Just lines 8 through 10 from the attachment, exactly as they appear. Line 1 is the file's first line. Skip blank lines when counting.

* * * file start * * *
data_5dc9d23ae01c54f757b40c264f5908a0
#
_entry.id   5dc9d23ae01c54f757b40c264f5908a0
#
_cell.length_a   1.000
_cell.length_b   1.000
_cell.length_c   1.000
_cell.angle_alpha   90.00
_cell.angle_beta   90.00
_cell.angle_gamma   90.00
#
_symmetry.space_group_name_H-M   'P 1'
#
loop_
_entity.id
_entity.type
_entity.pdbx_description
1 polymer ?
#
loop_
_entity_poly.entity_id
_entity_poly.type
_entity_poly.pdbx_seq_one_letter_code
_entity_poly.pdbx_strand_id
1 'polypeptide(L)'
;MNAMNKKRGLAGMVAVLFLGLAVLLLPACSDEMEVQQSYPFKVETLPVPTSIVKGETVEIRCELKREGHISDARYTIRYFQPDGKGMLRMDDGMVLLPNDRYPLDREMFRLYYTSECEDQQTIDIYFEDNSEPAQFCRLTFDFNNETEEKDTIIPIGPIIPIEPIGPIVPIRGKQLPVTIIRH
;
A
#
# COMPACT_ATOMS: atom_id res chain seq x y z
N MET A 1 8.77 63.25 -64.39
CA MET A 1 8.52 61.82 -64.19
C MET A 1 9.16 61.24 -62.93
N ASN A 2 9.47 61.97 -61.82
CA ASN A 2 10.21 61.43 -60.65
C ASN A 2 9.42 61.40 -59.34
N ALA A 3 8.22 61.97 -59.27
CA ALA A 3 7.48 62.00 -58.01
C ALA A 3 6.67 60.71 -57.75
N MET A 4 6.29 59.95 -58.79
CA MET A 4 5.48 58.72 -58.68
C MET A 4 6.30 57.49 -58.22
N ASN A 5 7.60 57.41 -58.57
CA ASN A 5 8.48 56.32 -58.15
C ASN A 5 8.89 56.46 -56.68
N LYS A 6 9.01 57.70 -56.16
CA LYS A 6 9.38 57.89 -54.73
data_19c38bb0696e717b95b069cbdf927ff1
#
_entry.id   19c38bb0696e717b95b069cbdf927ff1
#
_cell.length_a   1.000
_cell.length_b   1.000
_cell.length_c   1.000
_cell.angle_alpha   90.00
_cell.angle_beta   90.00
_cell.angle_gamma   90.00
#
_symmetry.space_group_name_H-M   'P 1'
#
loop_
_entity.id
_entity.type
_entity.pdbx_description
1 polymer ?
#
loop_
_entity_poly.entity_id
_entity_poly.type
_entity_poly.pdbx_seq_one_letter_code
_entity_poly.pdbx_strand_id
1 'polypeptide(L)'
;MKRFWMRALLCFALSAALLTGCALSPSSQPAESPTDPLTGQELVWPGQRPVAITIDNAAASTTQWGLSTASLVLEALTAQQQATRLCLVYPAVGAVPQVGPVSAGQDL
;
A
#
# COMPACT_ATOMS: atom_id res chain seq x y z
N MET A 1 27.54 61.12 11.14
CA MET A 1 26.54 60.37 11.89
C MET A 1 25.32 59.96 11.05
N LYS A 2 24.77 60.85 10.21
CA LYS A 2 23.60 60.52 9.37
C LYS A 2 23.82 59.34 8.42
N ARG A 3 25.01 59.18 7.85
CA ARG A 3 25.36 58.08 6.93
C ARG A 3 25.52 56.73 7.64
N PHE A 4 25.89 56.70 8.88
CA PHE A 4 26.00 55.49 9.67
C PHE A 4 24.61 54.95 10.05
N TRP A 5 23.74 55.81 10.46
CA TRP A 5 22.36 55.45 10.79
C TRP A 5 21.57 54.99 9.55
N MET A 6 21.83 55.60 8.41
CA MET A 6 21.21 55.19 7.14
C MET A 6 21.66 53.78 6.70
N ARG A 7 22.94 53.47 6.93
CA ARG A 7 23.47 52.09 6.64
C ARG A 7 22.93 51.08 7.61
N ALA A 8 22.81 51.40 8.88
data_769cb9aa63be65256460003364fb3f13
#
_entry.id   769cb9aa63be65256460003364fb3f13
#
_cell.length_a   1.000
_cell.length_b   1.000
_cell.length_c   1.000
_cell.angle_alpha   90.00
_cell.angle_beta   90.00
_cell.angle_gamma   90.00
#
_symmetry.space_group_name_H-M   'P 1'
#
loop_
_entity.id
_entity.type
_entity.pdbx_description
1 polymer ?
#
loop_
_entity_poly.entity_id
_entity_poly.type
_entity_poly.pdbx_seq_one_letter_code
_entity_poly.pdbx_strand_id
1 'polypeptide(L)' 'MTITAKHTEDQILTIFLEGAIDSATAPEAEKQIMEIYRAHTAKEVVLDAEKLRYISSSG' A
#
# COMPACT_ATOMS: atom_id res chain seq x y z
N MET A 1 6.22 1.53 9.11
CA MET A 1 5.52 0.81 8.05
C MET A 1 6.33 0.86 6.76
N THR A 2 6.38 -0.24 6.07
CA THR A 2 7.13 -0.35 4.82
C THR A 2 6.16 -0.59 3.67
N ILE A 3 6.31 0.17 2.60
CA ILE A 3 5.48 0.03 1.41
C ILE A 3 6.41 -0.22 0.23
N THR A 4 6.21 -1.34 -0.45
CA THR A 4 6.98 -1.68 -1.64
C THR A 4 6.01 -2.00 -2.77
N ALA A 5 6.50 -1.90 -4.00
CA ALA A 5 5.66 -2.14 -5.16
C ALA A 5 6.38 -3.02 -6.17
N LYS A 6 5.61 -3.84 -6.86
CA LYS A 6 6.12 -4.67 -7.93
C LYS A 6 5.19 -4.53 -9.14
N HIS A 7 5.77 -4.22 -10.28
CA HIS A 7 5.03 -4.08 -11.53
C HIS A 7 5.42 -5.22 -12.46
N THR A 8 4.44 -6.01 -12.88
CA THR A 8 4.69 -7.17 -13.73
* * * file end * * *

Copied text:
_cell.angle_alpha   90.00
_cell.angle_beta   90.00
_cell.angle_gamma   90.00